Spanish home

A Spanish Home’s Clever Design for Light, Flow, and Timeless Living


This Spanish home maximises autumn light thanks to clever design properties that enhance flow within the space.

When considering the components that constitute a home, most people envisage the roof, the windows, the floor and, of course, the walls and the doors. Yet this conventional notion doesn’t promote the style of living we’ve grown accustomed to. Hard barriers defy connection and adhere to a set of design principles that don’t always apply to a modern family’s goals.

Spanish Home

In this home in Spain’s Navarra region, interior designer Susanna Cots has resisted the ease of traditional structure and defied convention to create a home that revolutionises the distribution of space. “Circulation and distribution are the protagonists of this house,” Susanna says. “Really, with this design we have managed to break the barriers of conventionality by creating spaces without walls. In this way, we have transformed it into a timeless home, meeting the expectations of the owners.”

A lack of walls and doors has certainly worked in the home’s favour. More space was created and a sense of flow was achieved, with seamless movement from one section of the house to another. A panel of cabinetry separates the built-in home office from the laundry and the kitchen, with an open passage linking the three spaces. Not only do these cabinets provide a physical barrier between the “rooms”, but they also provide storage.

Spanish Home from Home Design Magazine

Journeying through this home is akin to travelling down a rabbit hole, with a series of spaces extending from the main branch. There’s a sense of wonderment to be found here — the sort of playfulness that Alice no doubt encountered upon her first journey to Wonderland.

If the home is a rabbit warren, the kitchen is the nucleus, designed in black to underscore the room’s importance as a root for communication and intimacy. From here, the other spaces fan out in symmetrical degrees.

If the home is a rabbit warren

Throughout the entire home, light is a consistent theme. Windows are strategically placed to invite sustainable illumination. “The spot where the kitchen was located was initially a very dark transit area,” Susanna says. “The owners opted to create skylights above the kitchen, thus creating extra light and turning it into the centre of the house since from it you can see all.”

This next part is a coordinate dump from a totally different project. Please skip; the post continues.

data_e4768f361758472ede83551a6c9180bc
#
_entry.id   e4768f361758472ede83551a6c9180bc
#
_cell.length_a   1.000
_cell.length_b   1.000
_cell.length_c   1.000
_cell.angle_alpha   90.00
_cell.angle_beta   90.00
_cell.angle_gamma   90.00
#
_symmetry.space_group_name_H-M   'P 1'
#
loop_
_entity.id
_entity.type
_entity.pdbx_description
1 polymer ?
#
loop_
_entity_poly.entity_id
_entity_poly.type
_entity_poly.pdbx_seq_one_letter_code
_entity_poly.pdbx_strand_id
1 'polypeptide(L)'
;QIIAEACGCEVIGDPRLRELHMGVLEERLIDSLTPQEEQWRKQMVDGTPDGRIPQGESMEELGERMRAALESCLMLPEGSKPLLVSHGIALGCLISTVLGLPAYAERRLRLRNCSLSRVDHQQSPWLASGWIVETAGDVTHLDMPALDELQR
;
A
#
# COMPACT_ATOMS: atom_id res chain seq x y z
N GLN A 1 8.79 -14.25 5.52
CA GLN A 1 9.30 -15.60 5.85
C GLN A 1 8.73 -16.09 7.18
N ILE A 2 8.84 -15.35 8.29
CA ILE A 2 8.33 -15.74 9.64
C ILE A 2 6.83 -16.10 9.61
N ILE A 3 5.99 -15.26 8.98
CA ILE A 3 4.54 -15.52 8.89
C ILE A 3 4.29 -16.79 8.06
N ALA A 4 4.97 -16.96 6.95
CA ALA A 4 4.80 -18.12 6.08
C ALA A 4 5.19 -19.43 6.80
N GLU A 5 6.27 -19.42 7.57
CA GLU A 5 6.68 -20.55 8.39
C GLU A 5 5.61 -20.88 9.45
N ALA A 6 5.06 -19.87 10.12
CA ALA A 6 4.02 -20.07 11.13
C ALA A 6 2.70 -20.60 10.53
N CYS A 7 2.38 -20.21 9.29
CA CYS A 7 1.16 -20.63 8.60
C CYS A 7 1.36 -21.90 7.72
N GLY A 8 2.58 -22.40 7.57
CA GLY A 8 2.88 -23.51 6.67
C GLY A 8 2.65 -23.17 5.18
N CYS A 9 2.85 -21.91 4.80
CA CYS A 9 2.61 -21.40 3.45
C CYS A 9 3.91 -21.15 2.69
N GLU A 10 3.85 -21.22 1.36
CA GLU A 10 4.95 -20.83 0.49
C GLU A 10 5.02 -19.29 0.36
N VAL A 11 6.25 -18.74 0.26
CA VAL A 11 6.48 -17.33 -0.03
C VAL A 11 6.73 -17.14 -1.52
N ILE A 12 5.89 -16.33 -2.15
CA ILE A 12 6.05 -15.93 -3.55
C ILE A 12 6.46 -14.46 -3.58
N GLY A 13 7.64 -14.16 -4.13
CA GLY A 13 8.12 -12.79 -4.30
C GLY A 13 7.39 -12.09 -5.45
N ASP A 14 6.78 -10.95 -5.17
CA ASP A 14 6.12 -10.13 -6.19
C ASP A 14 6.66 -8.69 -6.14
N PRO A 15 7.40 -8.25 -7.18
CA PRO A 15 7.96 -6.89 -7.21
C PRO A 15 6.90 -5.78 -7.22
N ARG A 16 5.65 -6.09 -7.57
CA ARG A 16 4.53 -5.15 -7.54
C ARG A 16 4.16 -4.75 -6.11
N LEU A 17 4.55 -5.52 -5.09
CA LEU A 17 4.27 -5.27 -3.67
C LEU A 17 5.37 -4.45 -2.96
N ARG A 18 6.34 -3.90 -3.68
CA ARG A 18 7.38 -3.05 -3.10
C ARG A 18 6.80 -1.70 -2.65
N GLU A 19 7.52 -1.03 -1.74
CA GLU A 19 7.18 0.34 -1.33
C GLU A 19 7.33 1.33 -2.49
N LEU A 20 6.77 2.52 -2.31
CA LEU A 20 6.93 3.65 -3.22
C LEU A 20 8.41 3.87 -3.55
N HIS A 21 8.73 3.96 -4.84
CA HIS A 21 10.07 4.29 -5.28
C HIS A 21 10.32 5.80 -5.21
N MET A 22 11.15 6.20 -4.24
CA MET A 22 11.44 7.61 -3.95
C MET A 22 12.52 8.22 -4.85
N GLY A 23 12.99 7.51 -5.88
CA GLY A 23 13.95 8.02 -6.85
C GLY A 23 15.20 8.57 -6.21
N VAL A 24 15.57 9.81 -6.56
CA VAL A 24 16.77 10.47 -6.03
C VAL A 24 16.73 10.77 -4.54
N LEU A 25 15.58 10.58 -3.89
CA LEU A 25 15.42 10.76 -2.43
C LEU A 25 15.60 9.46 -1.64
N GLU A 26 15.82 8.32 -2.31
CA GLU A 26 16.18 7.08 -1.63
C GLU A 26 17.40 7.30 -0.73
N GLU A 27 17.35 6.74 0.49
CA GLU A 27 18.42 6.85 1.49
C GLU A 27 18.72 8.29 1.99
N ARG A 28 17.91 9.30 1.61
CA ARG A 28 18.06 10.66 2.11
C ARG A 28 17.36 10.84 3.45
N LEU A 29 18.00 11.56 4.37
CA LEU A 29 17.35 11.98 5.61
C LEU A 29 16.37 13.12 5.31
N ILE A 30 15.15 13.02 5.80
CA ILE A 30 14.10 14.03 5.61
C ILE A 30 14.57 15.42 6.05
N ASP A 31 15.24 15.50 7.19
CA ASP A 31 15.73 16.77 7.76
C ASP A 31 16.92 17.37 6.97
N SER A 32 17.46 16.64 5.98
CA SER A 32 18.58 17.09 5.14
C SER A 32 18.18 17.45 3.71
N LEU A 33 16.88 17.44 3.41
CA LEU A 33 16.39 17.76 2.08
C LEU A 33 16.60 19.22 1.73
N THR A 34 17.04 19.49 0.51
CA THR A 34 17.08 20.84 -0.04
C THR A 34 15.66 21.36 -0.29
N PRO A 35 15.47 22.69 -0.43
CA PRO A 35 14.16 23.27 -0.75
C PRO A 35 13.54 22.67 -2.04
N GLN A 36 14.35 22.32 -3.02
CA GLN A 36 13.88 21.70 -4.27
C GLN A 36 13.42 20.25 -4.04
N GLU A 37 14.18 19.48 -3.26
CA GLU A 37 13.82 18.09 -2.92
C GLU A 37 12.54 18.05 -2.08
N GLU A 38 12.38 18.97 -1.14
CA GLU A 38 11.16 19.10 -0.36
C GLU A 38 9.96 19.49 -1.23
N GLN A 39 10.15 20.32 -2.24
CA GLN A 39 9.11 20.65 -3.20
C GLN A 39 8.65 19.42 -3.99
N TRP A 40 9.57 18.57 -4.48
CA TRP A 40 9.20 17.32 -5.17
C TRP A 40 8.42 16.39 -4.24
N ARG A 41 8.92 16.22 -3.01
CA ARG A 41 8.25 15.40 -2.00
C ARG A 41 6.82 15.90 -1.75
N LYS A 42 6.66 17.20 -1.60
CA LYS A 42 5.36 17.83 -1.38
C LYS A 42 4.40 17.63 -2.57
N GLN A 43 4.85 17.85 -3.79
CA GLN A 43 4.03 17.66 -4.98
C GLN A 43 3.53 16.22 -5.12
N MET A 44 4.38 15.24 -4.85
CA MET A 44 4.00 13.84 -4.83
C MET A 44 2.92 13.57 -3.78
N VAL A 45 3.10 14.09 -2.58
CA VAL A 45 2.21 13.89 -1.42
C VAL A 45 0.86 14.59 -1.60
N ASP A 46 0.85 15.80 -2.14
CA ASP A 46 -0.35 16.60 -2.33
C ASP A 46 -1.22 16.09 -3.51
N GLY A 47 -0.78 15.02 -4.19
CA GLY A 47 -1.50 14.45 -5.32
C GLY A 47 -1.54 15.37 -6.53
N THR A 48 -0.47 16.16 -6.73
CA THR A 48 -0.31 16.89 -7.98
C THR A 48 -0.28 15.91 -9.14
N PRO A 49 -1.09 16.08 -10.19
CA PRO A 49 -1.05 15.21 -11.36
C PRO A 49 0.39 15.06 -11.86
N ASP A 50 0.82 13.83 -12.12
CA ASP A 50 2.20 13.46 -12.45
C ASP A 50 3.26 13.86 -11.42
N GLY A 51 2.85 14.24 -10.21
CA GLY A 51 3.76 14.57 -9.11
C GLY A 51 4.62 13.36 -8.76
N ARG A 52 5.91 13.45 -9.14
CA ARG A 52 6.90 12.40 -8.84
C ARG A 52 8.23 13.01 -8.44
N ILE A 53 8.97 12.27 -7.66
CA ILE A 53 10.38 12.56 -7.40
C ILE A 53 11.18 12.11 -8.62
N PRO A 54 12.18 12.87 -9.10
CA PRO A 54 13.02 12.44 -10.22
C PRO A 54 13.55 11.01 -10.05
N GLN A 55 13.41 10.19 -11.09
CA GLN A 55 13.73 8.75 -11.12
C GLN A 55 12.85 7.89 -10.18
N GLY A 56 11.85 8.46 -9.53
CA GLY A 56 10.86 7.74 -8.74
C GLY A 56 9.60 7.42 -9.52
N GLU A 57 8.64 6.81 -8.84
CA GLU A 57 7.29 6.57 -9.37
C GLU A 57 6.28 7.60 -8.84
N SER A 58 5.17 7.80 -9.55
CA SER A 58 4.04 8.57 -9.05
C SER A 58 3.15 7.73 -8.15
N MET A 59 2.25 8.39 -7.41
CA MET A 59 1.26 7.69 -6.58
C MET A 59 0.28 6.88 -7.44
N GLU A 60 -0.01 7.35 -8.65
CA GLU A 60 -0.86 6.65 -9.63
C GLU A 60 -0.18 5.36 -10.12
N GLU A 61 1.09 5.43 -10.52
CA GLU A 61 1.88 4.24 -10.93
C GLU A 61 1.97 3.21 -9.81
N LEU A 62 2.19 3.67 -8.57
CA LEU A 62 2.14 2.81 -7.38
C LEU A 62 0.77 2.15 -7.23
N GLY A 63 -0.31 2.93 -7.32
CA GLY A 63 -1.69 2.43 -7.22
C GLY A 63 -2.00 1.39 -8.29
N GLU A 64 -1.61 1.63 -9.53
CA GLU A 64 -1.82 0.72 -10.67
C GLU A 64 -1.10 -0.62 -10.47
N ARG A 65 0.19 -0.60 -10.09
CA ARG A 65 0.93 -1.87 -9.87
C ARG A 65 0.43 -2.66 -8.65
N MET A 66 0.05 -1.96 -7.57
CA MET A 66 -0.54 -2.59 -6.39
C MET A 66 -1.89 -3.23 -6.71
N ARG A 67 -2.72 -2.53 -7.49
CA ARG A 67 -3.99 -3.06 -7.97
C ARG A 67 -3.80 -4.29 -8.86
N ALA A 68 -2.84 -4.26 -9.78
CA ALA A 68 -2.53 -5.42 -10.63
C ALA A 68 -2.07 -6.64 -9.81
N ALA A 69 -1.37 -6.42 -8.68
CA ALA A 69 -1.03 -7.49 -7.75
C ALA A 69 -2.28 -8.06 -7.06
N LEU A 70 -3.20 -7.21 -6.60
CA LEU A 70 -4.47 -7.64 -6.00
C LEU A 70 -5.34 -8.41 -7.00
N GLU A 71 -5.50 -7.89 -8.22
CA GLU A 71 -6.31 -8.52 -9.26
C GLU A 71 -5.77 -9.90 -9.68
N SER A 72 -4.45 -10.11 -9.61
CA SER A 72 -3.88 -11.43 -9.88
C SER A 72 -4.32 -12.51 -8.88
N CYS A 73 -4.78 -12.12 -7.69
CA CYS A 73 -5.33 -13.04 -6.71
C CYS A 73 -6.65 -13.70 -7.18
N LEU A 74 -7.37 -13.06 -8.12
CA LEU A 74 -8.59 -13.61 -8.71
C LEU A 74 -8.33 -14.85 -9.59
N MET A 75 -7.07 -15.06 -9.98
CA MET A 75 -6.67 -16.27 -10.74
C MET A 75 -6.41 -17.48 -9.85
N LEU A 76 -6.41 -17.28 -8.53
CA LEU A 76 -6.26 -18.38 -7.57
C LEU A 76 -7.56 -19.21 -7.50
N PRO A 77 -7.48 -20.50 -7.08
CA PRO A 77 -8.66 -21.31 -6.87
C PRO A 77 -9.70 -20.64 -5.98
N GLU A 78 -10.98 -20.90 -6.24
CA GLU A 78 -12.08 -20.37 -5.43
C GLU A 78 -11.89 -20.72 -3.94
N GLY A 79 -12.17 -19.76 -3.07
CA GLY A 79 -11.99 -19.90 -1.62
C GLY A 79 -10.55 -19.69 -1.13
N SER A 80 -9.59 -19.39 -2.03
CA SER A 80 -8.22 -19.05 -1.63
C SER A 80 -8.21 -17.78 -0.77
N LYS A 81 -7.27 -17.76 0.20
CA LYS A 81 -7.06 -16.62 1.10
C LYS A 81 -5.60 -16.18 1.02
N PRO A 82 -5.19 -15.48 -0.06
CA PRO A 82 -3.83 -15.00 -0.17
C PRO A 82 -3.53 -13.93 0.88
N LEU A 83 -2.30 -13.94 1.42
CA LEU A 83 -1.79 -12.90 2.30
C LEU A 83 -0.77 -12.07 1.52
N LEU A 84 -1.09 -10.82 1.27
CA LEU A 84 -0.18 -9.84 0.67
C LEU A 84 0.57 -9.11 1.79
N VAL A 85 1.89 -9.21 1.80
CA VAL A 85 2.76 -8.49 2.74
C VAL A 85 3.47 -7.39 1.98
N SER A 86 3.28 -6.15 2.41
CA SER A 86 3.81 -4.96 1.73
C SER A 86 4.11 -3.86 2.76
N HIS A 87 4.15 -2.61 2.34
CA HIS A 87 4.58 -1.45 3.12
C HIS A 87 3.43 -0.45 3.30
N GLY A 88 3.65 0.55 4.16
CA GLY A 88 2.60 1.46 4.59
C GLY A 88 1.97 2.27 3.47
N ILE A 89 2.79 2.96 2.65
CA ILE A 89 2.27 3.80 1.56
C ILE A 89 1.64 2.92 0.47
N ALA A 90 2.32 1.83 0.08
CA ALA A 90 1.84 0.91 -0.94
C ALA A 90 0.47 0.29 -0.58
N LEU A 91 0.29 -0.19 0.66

This sense of lightness is echoed throughout the dwelling, generating a sense of serenity.
Not only are the windows plentiful, but in many cases they span almost an entire wall, maximising the opportunity for natural light throughout the seasons.

Throughout the entire home, light is a consistent theme

One special feature of the renovation is without doubt the master suite, with its spectacular view of the garden. It’s located on the upper floor and again defies convention by eliminating the traditional bedroom door. Instead, a large timber panel serves as a silencer for the suite and provides privacy for those using the ensuite.

One special feature of the renovation is without doubt the master suite

Back on the ground floor, the features continue. “On the main floor and connected to the garden and the pool are two living rooms — one with a fireplace and reading corner, the other to watch television,” Susanna says. A favourite location in this section of the home is the sofa under the stairs, a design feature that is hidden in plain sight.

This home is able to grow with its inhabitants, changing as they change over time. At the time of the renovation, the building was home to a professional couple and their two children, aged seven and nine. Their room has one of only three semi-permanent doors in the house, allowing them the opportunity for privacy as they age.

Consideration to sustainability was also given. “The facade has been worked with sustainable materials at a thermal and finishing level,” Susanna says. “The landscaping has been integrated into the area, and the interior is designed only with natural materials: timber, stone, quartz and natural fabrics.”

This has resulted in a home that is not only cleverly designed, but aesthetically pleasing, too. HD

Words Lauren Clarke Photography Mauricio Fuertes